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Principals under scrutiny for high teacher ratings

(This is one of six stories on the release of teacher evaluation data. For links to all the stories go here.)

The school officials charged with evaluating educators — principals — are under scrutiny after they gave out very few low scores last year.

Across the state, less than one half of 1 percent of educators were rated ineffective last year under a new evaluation system designed to tell teachers apart, while 97 percent received effective or highly effective ratings.

Most districts counted principal observations as a majority of teachers’ ratings. Now, state education leaders and others are questioning whether principals were just easy graders — or whether they might not have been trained adequately on the new evaluation expectations.

“A tool is only as good as an evaluator using the tool,” said Indiana State Board of Education member Brad Oliver. “What has been done to make sure building principals are well trained to make sure the tool is being used the way it’s designed to be used?”

The state and school districts provided training, but the new systems are complex and represented a big departure from what most schools did in the past. Some principals went from observing and reviewing some teachers less than once a year to visiting their classroom five times or more.

Todd Bess, executive director of the Indiana Association of School Principals, said principals are doing exactly what was asked of them — and improving teacher quality in the process.

“When we talk to principals across the state, once they got better accustomed to what the evaluation process would look like in their individual districts, they are having much richer conversations with teachers as a part of this process,” he said. “I really do think we are using it effectively.”

Indianapolis Public School Board member Caitlin Hannon, a former teacher who now tries to get teachers involved in education policy as executive director of TeachPlus, said there are questions about how well both evaluators and teachers were trained.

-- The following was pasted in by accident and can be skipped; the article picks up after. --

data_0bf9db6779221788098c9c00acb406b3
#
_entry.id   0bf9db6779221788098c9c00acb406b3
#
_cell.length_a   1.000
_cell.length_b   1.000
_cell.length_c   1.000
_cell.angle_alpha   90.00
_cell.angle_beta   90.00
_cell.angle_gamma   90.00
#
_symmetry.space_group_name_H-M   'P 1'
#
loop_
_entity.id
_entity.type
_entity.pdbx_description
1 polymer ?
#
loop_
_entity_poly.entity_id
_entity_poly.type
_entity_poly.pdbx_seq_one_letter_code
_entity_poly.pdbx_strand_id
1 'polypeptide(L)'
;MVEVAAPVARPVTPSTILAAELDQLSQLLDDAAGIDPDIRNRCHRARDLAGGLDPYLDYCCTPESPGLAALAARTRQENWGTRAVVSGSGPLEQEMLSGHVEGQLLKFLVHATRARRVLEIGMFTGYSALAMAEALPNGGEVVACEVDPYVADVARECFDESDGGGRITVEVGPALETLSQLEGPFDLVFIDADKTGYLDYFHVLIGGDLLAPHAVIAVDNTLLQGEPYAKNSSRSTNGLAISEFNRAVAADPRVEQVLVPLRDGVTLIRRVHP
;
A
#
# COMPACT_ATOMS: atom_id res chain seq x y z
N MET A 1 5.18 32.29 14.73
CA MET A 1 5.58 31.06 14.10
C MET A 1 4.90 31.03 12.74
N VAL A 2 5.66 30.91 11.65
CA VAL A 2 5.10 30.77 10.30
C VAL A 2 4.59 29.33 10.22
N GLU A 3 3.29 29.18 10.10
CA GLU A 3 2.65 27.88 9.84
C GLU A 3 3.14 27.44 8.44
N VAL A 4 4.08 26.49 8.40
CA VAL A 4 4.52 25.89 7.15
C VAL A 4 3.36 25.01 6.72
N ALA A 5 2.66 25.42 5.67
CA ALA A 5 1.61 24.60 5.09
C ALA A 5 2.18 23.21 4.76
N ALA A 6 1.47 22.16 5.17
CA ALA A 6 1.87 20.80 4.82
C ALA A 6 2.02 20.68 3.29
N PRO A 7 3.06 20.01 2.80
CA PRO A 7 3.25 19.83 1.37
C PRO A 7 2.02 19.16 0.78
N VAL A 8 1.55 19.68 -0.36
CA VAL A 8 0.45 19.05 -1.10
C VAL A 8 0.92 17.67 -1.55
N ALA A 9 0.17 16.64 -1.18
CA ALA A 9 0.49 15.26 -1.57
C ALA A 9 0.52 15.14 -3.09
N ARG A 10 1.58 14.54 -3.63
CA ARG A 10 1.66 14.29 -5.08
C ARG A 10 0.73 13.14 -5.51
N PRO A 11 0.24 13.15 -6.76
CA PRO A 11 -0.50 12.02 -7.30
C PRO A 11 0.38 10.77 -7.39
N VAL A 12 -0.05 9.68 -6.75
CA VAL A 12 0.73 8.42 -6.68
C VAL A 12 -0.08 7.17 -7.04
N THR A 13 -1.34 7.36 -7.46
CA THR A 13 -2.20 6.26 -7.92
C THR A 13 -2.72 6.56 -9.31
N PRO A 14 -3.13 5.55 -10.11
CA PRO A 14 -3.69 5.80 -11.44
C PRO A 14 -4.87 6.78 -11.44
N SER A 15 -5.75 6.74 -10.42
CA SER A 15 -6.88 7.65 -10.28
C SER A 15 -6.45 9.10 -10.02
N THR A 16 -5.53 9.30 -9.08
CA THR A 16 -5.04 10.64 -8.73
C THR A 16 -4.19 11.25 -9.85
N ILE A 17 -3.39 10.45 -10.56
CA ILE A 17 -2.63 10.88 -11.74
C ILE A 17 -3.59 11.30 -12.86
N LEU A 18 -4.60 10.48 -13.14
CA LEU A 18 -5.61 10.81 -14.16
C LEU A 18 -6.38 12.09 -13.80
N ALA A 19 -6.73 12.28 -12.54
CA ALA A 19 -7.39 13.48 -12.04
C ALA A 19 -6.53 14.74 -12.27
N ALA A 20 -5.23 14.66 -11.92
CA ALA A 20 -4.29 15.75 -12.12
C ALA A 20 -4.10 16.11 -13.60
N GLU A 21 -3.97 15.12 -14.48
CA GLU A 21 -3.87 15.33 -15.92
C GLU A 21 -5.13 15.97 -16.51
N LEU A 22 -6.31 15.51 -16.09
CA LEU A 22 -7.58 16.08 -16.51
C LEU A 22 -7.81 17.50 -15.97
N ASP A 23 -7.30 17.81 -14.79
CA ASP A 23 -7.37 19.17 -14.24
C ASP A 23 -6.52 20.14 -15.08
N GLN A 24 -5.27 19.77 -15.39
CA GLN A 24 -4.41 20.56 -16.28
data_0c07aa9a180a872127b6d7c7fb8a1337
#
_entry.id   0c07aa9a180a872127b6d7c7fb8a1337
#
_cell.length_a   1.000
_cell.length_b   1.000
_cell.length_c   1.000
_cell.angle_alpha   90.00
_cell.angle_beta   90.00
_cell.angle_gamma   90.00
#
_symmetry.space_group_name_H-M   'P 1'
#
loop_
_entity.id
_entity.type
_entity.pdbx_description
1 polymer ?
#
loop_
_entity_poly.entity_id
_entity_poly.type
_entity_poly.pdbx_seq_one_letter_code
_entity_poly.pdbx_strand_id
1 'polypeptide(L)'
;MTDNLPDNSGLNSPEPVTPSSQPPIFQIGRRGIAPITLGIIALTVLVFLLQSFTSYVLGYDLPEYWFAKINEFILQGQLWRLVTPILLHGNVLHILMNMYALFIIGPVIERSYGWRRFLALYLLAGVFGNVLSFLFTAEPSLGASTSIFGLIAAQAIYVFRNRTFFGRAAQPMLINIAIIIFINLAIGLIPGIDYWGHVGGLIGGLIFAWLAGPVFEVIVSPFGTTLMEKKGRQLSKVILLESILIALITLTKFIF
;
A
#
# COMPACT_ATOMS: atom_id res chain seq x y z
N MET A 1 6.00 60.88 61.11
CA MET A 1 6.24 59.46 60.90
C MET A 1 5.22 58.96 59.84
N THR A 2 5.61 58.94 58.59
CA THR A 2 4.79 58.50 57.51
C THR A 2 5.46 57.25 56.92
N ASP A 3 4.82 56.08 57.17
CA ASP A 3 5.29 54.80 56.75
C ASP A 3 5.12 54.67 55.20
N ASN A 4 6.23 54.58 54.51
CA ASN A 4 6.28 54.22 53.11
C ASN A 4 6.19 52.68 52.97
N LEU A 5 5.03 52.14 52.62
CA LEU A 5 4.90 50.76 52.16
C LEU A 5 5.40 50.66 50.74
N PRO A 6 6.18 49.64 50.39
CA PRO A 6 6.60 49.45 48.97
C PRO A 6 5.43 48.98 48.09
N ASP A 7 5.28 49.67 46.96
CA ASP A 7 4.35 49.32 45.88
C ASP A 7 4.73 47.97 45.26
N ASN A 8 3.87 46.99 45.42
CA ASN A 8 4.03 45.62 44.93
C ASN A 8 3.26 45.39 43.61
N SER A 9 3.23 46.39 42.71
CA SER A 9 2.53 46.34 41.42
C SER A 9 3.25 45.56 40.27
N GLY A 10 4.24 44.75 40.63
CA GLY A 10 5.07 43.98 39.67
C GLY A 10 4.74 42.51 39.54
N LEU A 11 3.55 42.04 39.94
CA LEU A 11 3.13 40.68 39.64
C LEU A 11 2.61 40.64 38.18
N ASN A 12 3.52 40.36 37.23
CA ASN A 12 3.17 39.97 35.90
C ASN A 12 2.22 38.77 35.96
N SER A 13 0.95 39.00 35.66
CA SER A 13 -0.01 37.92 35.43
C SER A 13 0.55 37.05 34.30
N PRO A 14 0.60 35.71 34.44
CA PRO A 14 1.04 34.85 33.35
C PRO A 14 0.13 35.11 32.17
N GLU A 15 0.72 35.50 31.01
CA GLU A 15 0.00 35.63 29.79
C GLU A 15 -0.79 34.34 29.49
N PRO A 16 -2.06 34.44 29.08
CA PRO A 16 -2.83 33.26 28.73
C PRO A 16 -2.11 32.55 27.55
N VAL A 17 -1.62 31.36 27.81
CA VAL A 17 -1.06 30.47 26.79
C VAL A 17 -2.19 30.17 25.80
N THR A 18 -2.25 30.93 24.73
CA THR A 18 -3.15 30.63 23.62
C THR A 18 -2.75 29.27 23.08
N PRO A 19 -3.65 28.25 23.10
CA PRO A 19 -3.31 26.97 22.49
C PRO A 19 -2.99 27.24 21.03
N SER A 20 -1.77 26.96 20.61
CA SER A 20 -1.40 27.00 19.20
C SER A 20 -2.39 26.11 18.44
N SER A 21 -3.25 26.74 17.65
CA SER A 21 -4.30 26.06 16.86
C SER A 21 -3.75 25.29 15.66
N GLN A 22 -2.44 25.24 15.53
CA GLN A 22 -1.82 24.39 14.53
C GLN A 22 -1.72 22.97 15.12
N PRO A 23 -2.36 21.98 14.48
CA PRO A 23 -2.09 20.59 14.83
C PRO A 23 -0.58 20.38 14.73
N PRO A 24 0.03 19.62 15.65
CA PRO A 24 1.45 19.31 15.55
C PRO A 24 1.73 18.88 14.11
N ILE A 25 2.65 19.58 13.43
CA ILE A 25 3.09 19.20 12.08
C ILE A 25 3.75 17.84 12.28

“In talking to teachers, their issue isn’t with the tool,” she said. “It’s more of an issue of trusting implementation. It generally comes down to the principal as to whether people are pleased with it or not.”

Teresa Meredith, president of the Indiana State Teachers Association, said her own experience being evaluated gives an example of how different interpretations of teacher expectations can create confusion and mistrust.

Meredith worked as a kindergarten teacher in Shelbyville last year before taking over as union president and was eager to see how her teaching was evaluated. She wanted very much to be rated highly effective.

But she instead she was rated a 3, or just effective. When she scrutinized her scores, she realized one factor had knocked her down a notch — she was rated a 3 instead of a 4 for “leadership.”

The district’s system rewards teachers for demonstrating leadership in the profession at any level — in the classroom, the building, the district or on the state or national level. Meredith, who last year was vice president of the statewide teachers union, wondered how she could not have possibly earned less than a top rating as a leader in the profession?

Meredith said she has written grants and done other service to her school and the district as well. But it was up to administrators to decide what constituted “leadership.”

“If it would have impacted my compensation,” she said, “I would have thrown a fit.”

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